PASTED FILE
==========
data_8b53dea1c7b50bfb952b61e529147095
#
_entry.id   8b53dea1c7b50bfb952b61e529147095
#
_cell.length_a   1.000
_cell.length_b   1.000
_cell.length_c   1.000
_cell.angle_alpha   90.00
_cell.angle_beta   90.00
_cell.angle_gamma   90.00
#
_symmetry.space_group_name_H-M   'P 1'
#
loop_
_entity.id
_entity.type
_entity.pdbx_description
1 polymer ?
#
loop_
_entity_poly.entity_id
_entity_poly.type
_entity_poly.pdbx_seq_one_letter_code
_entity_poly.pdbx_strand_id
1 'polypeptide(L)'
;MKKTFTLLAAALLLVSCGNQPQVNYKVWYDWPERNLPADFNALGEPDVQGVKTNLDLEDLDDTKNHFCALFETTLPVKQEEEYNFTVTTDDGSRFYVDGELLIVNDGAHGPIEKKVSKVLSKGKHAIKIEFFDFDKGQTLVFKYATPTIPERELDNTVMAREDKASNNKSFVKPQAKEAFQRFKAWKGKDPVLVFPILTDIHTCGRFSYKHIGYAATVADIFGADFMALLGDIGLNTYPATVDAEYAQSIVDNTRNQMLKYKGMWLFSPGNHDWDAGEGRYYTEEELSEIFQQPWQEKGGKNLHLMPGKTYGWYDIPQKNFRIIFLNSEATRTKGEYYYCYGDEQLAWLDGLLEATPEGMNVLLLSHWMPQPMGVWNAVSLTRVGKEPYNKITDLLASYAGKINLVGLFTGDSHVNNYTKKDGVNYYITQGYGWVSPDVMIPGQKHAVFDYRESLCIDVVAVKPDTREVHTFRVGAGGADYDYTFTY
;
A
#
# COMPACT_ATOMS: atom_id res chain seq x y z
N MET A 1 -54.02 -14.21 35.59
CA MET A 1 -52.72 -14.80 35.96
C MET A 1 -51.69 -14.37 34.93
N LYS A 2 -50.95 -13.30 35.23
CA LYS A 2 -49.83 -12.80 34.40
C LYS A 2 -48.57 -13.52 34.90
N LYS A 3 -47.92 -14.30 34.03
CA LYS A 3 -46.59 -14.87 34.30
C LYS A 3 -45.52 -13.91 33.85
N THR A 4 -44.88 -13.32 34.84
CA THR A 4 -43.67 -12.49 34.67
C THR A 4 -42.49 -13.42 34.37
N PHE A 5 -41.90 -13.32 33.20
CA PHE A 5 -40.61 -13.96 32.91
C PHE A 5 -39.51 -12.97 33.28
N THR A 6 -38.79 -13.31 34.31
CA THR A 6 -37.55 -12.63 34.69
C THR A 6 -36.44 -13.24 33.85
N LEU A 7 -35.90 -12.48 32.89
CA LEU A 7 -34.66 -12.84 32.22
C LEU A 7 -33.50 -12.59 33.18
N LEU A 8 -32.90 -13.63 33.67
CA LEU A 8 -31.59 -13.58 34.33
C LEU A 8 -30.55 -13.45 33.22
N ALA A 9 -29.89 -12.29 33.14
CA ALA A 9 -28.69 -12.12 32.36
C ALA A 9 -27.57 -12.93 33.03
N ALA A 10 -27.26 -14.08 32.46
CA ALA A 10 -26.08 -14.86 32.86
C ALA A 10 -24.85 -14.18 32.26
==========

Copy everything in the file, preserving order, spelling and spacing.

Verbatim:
data_8b53dea1c7b50bfb952b61e529147095
#
_entry.id   8b53dea1c7b50bfb952b61e529147095
#
_cell.length_a   1.000
_cell.length_b   1.000
_cell.length_c   1.000
_cell.angle_alpha   90.00
_cell.angle_beta   90.00
_cell.angle_gamma   90.00
#
_symmetry.space_group_name_H-M   'P 1'
#
loop_
_entity.id
_entity.type
_entity.pdbx_description
1 polymer ?
#
loop_
_entity_poly.entity_id
_entity_poly.type
_entity_poly.pdbx_seq_one_letter_code
_entity_poly.pdbx_strand_id
1 'polypeptide(L)'
;MKKTFTLLAAALLLVSCGNQPQVNYKVWYDWPERNLPADFNALGEPDVQGVKTNLDLEDLDDTKNHFCALFETTLPVKQEEEYNFTVTTDDGSRFYVDGELLIVNDGAHGPIEKKVSKVLSKGKHAIKIEFFDFDKGQTLVFKYATPTIPERELDNTVMAREDKASNNKSFVKPQAKEAFQRFKAWKGKDPVLVFPILTDIHTCGRFSYKHIGYAATVADIFGADFMALLGDIGLNTYPATVDAEYAQSIVDNTRNQMLKYKGMWLFSPGNHDWDAGEGRYYTEEELSEIFQQPWQEKGGKNLHLMPGKTYGWYDIPQKNFRIIFLNSEATRTKGEYYYCYGDEQLAWLDGLLEATPEGMNVLLLSHWMPQPMGVWNAVSLTRVGKEPYNKITDLLASYAGKINLVGLFTGDSHVNNYTKKDGVNYYITQGYGWVSPDVMIPGQKHAVFDYRESLCIDVVAVKPDTREVHTFRVGAGGADYDYTFTY
;
A
#
# COMPACT_ATOMS: atom_id res chain seq x y z
N MET A 1 -54.02 -14.21 35.59
CA MET A 1 -52.72 -14.80 35.96
C MET A 1 -51.69 -14.37 34.93
N LYS A 2 -50.95 -13.30 35.23
CA LYS A 2 -49.83 -12.80 34.40
C LYS A 2 -48.57 -13.52 34.90
N LYS A 3 -47.92 -14.30 34.03
CA LYS A 3 -46.59 -14.87 34.30
C LYS A 3 -45.52 -13.91 33.85
N THR A 4 -44.88 -13.32 34.84
CA THR A 4 -43.67 -12.49 34.67
C THR A 4 -42.49 -13.42 34.37
N PHE A 5 -41.90 -13.32 33.20
CA PHE A 5 -40.61 -13.96 32.91
C PHE A 5 -39.51 -12.97 33.28
N THR A 6 -38.79 -13.31 34.31
CA THR A 6 -37.55 -12.63 34.69
C THR A 6 -36.44 -13.24 33.85
N LEU A 7 -35.90 -12.48 32.89
CA LEU A 7 -34.66 -12.84 32.22
C LEU A 7 -33.50 -12.59 33.18
N LEU A 8 -32.90 -13.63 33.67
CA LEU A 8 -31.59 -13.58 34.33
C LEU A 8 -30.55 -13.45 33.22
N ALA A 9 -29.89 -12.29 33.14
CA ALA A 9 -28.69 -12.12 32.36
C ALA A 9 -27.57 -12.93 33.03
N ALA A 10 -27.26 -14.08 32.46
CA ALA A 10 -26.08 -14.86 32.86
C ALA A 10 -24.85 -14.18 32.26